Assessing Phenological Controls on Carbon and Water Fluxes Using a Process-based Ecohydrological Model Incorporating Field Observations and Remote Sensing Data
Thursday, 18 December 2014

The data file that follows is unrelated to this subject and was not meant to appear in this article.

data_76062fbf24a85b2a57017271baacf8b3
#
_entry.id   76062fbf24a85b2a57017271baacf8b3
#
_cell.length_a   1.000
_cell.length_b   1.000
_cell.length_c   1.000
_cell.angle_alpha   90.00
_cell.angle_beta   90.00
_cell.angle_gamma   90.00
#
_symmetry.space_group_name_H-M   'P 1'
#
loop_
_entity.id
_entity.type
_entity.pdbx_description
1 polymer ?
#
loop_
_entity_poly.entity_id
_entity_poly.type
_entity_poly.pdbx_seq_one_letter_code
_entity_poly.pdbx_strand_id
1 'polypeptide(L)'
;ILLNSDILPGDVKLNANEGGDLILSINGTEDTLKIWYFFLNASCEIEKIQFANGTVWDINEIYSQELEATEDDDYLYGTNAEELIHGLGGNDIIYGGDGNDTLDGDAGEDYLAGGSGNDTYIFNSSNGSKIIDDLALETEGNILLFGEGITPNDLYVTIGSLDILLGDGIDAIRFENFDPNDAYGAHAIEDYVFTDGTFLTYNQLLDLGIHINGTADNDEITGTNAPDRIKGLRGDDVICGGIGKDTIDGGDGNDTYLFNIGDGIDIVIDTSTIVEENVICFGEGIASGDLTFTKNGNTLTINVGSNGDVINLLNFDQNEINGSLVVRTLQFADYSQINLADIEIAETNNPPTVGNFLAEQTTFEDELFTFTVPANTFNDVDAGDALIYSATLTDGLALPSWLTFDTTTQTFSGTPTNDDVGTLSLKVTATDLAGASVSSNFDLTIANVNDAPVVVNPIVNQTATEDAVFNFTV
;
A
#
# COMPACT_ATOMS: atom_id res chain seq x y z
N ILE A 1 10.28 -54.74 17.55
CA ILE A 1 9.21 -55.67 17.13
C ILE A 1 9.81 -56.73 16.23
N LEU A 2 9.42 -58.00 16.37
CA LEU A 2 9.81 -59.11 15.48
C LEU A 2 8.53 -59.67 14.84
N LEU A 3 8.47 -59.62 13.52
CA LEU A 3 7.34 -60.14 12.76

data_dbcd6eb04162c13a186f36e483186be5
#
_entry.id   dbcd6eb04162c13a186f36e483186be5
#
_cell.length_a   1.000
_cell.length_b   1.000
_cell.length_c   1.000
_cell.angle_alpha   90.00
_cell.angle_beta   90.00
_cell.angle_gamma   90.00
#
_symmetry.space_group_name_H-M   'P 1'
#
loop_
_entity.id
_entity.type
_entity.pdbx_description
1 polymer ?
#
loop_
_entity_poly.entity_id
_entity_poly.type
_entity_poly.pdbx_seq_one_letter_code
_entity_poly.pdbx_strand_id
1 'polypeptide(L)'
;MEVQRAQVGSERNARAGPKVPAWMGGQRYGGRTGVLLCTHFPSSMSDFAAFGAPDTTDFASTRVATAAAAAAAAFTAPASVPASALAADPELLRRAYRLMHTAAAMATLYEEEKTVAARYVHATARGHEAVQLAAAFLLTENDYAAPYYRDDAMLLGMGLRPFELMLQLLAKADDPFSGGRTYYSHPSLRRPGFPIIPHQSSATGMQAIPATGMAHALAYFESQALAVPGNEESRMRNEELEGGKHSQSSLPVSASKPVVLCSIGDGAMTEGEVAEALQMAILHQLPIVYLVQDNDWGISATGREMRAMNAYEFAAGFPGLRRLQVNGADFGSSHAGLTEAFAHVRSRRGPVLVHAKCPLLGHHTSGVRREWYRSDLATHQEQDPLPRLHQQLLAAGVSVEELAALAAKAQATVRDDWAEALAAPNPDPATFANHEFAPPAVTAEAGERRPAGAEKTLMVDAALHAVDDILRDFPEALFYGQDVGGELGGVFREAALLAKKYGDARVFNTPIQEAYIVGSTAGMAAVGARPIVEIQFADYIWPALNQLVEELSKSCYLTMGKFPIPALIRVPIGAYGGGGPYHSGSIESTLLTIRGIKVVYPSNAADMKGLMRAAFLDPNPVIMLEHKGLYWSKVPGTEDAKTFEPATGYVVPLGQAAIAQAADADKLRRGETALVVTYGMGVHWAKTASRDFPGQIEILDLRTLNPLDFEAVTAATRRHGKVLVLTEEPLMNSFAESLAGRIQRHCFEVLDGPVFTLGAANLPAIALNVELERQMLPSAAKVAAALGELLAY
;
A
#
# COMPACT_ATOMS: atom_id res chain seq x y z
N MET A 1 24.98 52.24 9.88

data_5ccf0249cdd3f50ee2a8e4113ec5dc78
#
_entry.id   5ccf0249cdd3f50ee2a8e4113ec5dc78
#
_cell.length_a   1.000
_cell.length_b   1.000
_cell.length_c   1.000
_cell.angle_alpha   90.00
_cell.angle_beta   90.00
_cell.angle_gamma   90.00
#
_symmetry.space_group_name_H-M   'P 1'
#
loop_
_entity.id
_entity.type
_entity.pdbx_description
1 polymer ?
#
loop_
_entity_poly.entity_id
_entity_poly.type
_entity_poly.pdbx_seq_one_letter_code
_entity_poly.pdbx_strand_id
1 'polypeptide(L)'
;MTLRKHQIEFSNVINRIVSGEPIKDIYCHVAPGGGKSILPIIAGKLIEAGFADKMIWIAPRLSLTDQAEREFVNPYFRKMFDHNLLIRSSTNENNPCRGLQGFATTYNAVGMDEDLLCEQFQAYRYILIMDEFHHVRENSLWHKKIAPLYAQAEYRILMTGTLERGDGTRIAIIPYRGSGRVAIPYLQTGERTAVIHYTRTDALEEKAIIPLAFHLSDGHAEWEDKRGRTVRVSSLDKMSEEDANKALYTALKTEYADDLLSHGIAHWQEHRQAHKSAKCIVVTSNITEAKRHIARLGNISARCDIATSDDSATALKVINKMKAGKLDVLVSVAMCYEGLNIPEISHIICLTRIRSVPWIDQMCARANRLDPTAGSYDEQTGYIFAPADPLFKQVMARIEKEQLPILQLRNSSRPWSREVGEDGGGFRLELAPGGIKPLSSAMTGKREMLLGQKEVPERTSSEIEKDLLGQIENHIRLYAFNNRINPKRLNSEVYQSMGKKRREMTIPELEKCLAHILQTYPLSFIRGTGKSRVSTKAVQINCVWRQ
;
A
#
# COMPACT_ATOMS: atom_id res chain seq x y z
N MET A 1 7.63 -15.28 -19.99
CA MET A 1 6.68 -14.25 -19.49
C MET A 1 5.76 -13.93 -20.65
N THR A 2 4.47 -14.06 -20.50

Phenology is the first and distinctive feature indicating vegetation response to climate forcing, and a major determinant of the timing and amount of the biogeochemical fluxes of carbon, water and nutrients. There are a growing number of researches investigating the primary factors controlling the timing, predicting the phenological changes under climate changes, and estimating their impacts on the carbon and water fluxes using eddy-flux data, remote sensing analyses and ecosystem models, yet our understanding is still limited. Here we (1) present optimization and validation of the process-based ecohydrological model, Regional Hydro-Ecologic Simulation System (RHESSys), using remote-sensing data and flux tower observations from the Harvard Forest, a Long-Term Ecological Research site in the northeastern United States. In the study site, growing season length has been observed to be gradually increasing over the last two decades along with short-term fluctuations. We then (2) disassemble the net effects of climate change and phenological change by regulating phenological timings so that we finally (3) assess the impact of lengthening of the growing season on carbon and water cycles through the use of simulated growth primary productivity, evapotranspiration, and streamflow results at the plot scale as well as at the watershed scales.